@ 2 Samuel 22
In the later years of his life, David fought a few more battles, killed a few more giants and wrote a beautiful song of praise and thanksgiving to God, almost identical to Psalm 18.  In this chapter, he listed many of the characteristics of God he had observed throughout his lifetime of intimacy with Him. “The Lord is my rock, my fortress, and my savior; my God is my rock, in whom I find protection. He is my shield, the power that saves me, and my place of safety. He is my refuge, my savior.” (2-3)

In His writing, David described a God who forgives, listens, defends, rescues, rewards, sees, shows faithfulness, reveals, enables, trains, helps, strengthens, preserves, avenges and loves.  Is this the God that I know?  Yes, yes and yes!  Because He lives with us, as we read in Exodus yesterday, we have the opportunity to observe all sides of His nature, and this is Who He is!

After reviewing David’s life for the past few weeks in our reading, including the Bathsheba incident, we may question David’s declaration of innocence in verses 21-25, “The Lord rewarded me for doing right.  He has seen my innocence.”  But this is the one characteristic of God that is the most amazing.  When we repent, and David was one who repented, He forgives and forgets.  He really does!

“He has removed our sins as far from us as the east is from the west.” (Ps103:12) God doesn’t throw our repented sins in our faces to prove a point or rehearse them to make us feel badly. We live with the consequences of sin and often have trouble forgiving and forgetting ourselves, but He moves on. He wants our relationship with Him to continue, unfettered and unblemished. David said with confidence, “Purify me from my sins, and I will be clean; wash me, and I will be whiter than snow.”(Ps51:7)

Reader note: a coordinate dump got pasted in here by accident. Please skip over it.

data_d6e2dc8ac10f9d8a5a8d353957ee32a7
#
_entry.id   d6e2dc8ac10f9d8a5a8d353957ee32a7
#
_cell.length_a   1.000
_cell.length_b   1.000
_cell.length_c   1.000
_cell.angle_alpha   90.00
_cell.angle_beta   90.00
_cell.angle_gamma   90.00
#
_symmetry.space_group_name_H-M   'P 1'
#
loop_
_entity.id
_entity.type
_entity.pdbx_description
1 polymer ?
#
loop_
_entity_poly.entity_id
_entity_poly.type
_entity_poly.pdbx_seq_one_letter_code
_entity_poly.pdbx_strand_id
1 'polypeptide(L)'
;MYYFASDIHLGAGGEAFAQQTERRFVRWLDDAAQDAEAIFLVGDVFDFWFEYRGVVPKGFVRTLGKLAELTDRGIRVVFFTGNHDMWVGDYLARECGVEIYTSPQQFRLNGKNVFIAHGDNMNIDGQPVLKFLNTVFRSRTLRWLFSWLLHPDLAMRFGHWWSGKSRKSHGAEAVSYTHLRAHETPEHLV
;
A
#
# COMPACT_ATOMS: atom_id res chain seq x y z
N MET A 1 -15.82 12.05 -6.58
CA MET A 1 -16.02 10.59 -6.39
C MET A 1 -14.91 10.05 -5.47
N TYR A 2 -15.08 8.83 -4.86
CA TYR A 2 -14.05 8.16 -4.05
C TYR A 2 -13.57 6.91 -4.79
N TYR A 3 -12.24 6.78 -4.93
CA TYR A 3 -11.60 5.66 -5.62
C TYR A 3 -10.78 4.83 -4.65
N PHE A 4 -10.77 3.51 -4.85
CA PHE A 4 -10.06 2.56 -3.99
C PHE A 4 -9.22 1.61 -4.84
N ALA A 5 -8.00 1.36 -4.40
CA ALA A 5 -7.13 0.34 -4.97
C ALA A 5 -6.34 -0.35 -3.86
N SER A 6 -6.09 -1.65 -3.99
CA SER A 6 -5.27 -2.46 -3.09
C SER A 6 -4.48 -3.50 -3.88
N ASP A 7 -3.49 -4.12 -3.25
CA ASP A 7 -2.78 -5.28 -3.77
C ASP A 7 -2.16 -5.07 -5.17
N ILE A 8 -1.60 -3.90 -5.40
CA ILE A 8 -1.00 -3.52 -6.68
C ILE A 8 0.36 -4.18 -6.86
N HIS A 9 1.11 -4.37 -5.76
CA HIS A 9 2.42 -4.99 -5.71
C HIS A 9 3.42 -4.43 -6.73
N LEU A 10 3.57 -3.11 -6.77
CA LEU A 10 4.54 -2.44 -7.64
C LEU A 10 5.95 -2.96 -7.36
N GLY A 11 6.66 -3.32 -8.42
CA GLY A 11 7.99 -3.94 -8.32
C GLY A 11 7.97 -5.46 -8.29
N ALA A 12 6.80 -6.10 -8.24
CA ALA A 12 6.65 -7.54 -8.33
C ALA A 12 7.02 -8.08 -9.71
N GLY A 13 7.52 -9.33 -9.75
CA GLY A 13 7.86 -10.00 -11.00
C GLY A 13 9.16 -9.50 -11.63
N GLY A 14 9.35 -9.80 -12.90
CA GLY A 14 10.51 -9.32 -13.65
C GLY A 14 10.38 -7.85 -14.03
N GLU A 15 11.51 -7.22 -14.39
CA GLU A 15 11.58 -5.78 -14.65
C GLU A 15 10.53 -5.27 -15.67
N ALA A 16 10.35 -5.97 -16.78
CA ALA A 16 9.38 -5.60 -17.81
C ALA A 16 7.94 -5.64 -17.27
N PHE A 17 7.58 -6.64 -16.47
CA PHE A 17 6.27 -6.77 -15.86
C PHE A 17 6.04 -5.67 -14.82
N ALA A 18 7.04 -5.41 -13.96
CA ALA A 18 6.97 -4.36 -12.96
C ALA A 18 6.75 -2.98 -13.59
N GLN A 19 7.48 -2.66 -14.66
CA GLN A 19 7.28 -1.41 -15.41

When I’m facing a difficult challenge or when life has thrown a few blows my way, I read the Psalms of David because of this expressive man’s ability to communicate the characteristics of God – He is the One who forgives, listens, defends, rescues, and the list goes on and on… 

Moving Forward: Because of God’s character, I move on with Him today as one of His forgiven, unfettered and unblemished, ever encouraged by the amazing nature of my God. 

Tomorrow @ Psalms 60-62

Exodus 29-32 (NLT) 

Discover His heart:  He longs for us to know Him as our God. He desires to live with us.

@Exodus 29
“Then I will live among the people of Israel and be their God, and they will know that I am the Lord their God.  I am the one who brought them out of the land of Egypt so that I could live among them.  I am the Lord their God.” (45-46)  God wants relationship, plain and simple.  He wants to live with me, not just visit occasionally, or send cards and emails.  He wants to live with me – laugh at my bed head in the morning, hover over my devotional time, go to work with me, be the center of my other relationships and watch me drool in my sleep. Whether or not anyone else in the world wants to be with me or with you, we need to understand that He does!